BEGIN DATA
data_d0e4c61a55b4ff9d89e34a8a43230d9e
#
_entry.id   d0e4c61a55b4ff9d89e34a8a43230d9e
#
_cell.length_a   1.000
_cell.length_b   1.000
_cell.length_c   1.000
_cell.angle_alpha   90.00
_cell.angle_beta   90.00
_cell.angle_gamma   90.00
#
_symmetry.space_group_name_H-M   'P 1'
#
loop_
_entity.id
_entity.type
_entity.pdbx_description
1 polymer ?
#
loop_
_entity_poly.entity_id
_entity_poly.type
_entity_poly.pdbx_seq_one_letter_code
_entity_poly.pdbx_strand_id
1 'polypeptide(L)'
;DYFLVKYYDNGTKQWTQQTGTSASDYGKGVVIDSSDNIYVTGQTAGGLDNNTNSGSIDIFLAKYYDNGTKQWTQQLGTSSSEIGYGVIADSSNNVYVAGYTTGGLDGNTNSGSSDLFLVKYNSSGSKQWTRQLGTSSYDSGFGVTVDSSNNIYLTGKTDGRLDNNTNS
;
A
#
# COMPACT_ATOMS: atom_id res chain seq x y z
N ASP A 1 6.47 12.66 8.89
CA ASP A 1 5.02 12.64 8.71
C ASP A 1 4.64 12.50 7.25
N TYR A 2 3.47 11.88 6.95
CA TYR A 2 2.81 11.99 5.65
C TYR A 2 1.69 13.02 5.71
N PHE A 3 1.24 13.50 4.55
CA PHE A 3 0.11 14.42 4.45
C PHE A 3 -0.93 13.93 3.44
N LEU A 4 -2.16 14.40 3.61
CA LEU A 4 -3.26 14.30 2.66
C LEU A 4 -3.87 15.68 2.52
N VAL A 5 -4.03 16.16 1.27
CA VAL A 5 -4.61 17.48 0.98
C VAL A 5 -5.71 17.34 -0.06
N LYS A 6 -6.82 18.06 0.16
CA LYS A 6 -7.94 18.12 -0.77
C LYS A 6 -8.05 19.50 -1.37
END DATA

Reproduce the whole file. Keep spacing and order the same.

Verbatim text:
data_d0e4c61a55b4ff9d89e34a8a43230d9e
#
_entry.id   d0e4c61a55b4ff9d89e34a8a43230d9e
#
_cell.length_a   1.000
_cell.length_b   1.000
_cell.length_c   1.000
_cell.angle_alpha   90.00
_cell.angle_beta   90.00
_cell.angle_gamma   90.00
#
_symmetry.space_group_name_H-M   'P 1'
#
loop_
_entity.id
_entity.type
_entity.pdbx_description
1 polymer ?
#
loop_
_entity_poly.entity_id
_entity_poly.type
_entity_poly.pdbx_seq_one_letter_code
_entity_poly.pdbx_strand_id
1 'polypeptide(L)'
;DYFLVKYYDNGTKQWTQQTGTSASDYGKGVVIDSSDNIYVTGQTAGGLDNNTNSGSIDIFLAKYYDNGTKQWTQQLGTSSSEIGYGVIADSSNNVYVAGYTTGGLDGNTNSGSSDLFLVKYNSSGSKQWTRQLGTSSYDSGFGVTVDSSNNIYLTGKTDGRLDNNTNS
;
A
#
# COMPACT_ATOMS: atom_id res chain seq x y z
N ASP A 1 6.47 12.66 8.89
CA ASP A 1 5.02 12.64 8.71
C ASP A 1 4.64 12.50 7.25
N TYR A 2 3.47 11.88 6.95
CA TYR A 2 2.81 11.99 5.65
C TYR A 2 1.69 13.02 5.71
N PHE A 3 1.24 13.50 4.55
CA PHE A 3 0.11 14.42 4.45
C PHE A 3 -0.93 13.93 3.44
N LEU A 4 -2.16 14.40 3.61
CA LEU A 4 -3.26 14.30 2.66
C LEU A 4 -3.87 15.68 2.52
N VAL A 5 -4.03 16.16 1.27
CA VAL A 5 -4.61 17.48 0.98
C VAL A 5 -5.71 17.34 -0.06
N LYS A 6 -6.82 18.06 0.16
CA LYS A 6 -7.94 18.12 -0.77
C LYS A 6 -8.05 19.50 -1.37